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As I discuss in this question, by far the most popular school of Hindu philosophy is the Vedanta school, which bases its tenets on the doctrines laid out in the Brahma Sutras, a work by the sage Vyasa that summarizes and systematizes the philosophical teachings of the Upanishads. (You can read the Brahma Sutras here.) But the Vedanta school didn't always have the dominant position in Hindu philosophy; before the time of Adi Shankaracharya the dominant school of Hindu philosophy was the Purva Mimamsa school, which I discuss here. In contrast to the Vedanta school which is devoted to analyzing the Jnana Kanda of the Vedas, i.e. the Upanishads, Purva Mimamsa focused on analyzing the Karma Kanda of the Vedas, i.e. the Samhitas and Brahmanas.

In any case, in Adhyaya 1 Pada 3 of Jaimini's Purva Mimamsa Sutras, the defining text of the Purva Mimamsa school, Jaimini discusses how to determine the meaning of a word occurring in the Vedas. He argues that by default one should rely on the meaning of the word in the language of the Aryas, i.e. Sanskrit. But if a given word in the Vedas has no meaning in Sanskrit, then he says that one should rely on the meaning of the word in the languages of Mlecchas or foreigners. Here's what this excerpt from Shabara's commentary on the Purva Mimamsa Sutras says:

It has been established that that meaning is to be regarded as more authoritative which is accepted by persons who take their stand upon the scriptures. Now in the Veda, we meet with certain words which are not used by the Aryas (who are the people that take their stand on the scriptures) in any sense at all, but are in use among Mlechchhas; such are the words "pika", "nema", "sata", "tamarasa" and such others. In regard to these, there arises the question - Are we to deduce their meaning from their etymology, commentaries and roots with the help of lexicons and grammar? Or should we accept that as their meaning in which sense they are used by the Mlechchhas? ...

The meaning that is imparted to a word even by uncultured people, -even though not known to the cultured - would be comprehended, - and it would not be right to reject what has been comprehended and which is not incompatible with any authority.... From all this we conclude that (according to the usage of the Mlechchhas), the word "pika" should be taken in the sense of the cuckoo,- the word "nema" in the sense of half - the word "tamarasa" in the sense of lotus, - the word "sata" in the sense of “wooden vessel, round in shape and with hundred-holes”.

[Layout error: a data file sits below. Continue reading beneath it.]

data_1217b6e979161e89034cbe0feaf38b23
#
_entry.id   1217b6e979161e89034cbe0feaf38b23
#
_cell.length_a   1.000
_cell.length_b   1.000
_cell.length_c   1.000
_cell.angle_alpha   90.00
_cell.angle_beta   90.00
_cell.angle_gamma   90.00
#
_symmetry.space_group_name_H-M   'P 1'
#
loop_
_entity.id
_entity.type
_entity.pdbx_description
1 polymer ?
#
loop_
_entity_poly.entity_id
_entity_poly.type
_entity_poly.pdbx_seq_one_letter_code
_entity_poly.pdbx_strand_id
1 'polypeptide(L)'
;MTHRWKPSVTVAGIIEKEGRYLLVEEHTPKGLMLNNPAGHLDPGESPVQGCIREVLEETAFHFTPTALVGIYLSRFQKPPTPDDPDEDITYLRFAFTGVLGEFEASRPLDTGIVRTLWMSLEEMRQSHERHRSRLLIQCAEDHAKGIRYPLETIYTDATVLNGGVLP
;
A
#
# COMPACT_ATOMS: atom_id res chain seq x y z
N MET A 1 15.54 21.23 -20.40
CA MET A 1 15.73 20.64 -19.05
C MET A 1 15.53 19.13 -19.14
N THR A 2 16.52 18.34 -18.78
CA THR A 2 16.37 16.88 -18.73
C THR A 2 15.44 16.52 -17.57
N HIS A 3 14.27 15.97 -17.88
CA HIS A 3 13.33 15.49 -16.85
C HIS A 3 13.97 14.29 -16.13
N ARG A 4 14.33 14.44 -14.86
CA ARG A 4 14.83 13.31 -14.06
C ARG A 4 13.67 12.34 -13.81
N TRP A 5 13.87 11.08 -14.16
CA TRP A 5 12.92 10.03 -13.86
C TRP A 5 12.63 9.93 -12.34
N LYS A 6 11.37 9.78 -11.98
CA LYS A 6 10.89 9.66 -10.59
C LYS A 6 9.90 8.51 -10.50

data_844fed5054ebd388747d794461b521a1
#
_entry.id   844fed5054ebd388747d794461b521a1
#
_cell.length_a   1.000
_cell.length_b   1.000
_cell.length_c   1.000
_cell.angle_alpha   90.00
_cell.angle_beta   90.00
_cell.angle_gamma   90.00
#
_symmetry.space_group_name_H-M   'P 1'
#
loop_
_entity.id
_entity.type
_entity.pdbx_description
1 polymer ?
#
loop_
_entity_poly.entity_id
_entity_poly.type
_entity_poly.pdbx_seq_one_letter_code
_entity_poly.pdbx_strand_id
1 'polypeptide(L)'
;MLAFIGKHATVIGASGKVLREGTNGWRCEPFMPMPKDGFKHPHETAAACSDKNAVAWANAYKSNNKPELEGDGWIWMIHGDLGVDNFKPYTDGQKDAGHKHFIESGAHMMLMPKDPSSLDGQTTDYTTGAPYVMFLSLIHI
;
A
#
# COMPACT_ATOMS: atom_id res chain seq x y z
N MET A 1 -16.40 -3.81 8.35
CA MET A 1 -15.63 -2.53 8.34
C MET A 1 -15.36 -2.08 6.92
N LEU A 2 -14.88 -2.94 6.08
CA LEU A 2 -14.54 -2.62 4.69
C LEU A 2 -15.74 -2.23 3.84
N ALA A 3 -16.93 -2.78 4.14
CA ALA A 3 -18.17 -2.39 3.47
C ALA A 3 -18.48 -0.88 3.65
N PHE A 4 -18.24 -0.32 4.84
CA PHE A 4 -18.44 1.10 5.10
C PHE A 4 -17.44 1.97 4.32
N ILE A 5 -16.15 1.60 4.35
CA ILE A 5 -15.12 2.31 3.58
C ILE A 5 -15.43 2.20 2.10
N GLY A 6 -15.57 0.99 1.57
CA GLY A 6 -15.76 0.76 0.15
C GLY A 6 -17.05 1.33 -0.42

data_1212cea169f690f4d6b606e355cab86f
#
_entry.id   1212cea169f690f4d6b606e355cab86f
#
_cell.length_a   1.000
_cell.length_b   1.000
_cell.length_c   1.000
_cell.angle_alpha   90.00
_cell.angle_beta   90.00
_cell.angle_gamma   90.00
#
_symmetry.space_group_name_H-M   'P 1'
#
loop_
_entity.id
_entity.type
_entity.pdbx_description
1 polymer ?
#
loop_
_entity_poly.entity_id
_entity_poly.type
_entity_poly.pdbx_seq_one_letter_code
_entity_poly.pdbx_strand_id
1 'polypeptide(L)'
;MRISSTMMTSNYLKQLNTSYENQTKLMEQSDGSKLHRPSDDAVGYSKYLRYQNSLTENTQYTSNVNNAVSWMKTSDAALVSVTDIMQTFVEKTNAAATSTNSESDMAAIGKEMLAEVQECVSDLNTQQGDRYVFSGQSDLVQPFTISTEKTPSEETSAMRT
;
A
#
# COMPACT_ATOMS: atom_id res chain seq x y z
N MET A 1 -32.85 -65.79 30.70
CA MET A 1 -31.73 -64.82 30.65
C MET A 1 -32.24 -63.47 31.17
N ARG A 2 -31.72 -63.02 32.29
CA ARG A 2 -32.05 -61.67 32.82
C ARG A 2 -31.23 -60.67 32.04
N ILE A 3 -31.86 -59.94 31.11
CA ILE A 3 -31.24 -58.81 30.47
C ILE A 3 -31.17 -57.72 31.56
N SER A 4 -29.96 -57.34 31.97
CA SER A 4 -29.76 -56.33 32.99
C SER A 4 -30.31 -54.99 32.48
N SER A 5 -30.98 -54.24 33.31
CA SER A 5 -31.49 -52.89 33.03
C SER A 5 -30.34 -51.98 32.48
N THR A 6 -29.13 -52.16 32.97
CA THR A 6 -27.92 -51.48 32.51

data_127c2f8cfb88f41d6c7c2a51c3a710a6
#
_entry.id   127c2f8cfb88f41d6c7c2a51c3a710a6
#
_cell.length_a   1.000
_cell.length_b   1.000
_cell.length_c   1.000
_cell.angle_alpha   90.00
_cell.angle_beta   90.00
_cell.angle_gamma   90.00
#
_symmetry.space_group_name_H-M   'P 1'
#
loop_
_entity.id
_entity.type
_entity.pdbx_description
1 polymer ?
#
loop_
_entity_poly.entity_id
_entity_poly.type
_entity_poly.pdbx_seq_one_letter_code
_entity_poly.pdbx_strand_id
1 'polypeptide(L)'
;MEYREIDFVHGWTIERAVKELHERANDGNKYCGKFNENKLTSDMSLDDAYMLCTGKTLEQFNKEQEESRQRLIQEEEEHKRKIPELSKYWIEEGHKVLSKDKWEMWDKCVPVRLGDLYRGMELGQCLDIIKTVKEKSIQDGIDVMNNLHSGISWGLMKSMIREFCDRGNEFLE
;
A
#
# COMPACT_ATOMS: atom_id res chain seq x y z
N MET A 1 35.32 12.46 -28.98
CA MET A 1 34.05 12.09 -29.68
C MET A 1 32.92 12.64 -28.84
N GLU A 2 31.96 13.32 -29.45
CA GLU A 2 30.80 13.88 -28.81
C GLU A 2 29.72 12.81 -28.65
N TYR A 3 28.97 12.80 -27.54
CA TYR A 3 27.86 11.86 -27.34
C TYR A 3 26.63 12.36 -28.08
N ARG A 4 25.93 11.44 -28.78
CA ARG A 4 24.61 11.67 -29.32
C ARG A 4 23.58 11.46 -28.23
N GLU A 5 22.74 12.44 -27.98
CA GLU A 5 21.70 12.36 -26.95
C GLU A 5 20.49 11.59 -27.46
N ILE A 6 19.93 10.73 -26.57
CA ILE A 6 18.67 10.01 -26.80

Now I find it surprising that the Vedas would have any non-Sanskrit words. So my question is, what Mleccha language or languages are used in the Vedas according to the Purva Mimamsa school?

First of all, what languages are the four words mentioned in Shabara's commentary taken from? "Tamarasam" means lotus flower in Dravidian languages like Tamil and Telugu. Page 315 of this book suggests that "pika" comes from Latin and "nema" comes from Persian. But in what language does "sata" denote a round wooden vessel? And are there more languages besides the languages that these four words come from?

Also, do other schools of philosophy disagree with the Purva Mimamsa school's view that some words in the Vedas are words from Mleccha languages? I had always thought that the Vedas consisted entirely of Sanskrit words.

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    The Vedas are not in Sanskrit. Sanskrit is based on the Vedas. So its not surprising that they have words not belonging to Sanskrit. – Surya Sep 24 '16 at 10:26
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    They are not mleccha languages. A language called "veda bhasha" predates Sanskrit. This has been elaborated by Kanchi paramacharya. BTW, you need to add a TL;DR to your q's please. – user1195 Sep 24 '16 at 14:15
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    @Surya Well, both Sanskrit and the Vedas are eternal. So it's wrong to say "the Vedas were composed in Sanskrit", because the Vedas were never composed. But it's not wrong to "the Vedas are in Sanskrit." – Keshav Srinivasan Sep 24 '16 at 14:28
  • @moonstar2001 What do you mean by "They are not mleccha languages."? Shabara's commentary explicitly talks about Mlecchas. "A language called "veda bhasha" predates Sanskrit." I've always heard of Sanskrit being called "Veda Bhasha" and "Deva Bhasha". And Sanskrit is eternal, so how can anything predate it? Are you using Sanskrit in the narrow sense of the post-Panini version of the language? – Keshav Srinivasan Sep 24 '16 at 14:33
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    @KeshavSrinivasan "tamarasa" is sanskrit word and probably Telugu and Tamil has loaned that word. "Tama= desire; ra = to get; Tamara= desirable for drinking or water or ghee" . tamara = water and sam= to abide, so lotus or if we see "tama" as desire and "ras" as object, so object of desire which is used for gold and copper. – The Destroyer Sep 23 '18 at 7:37

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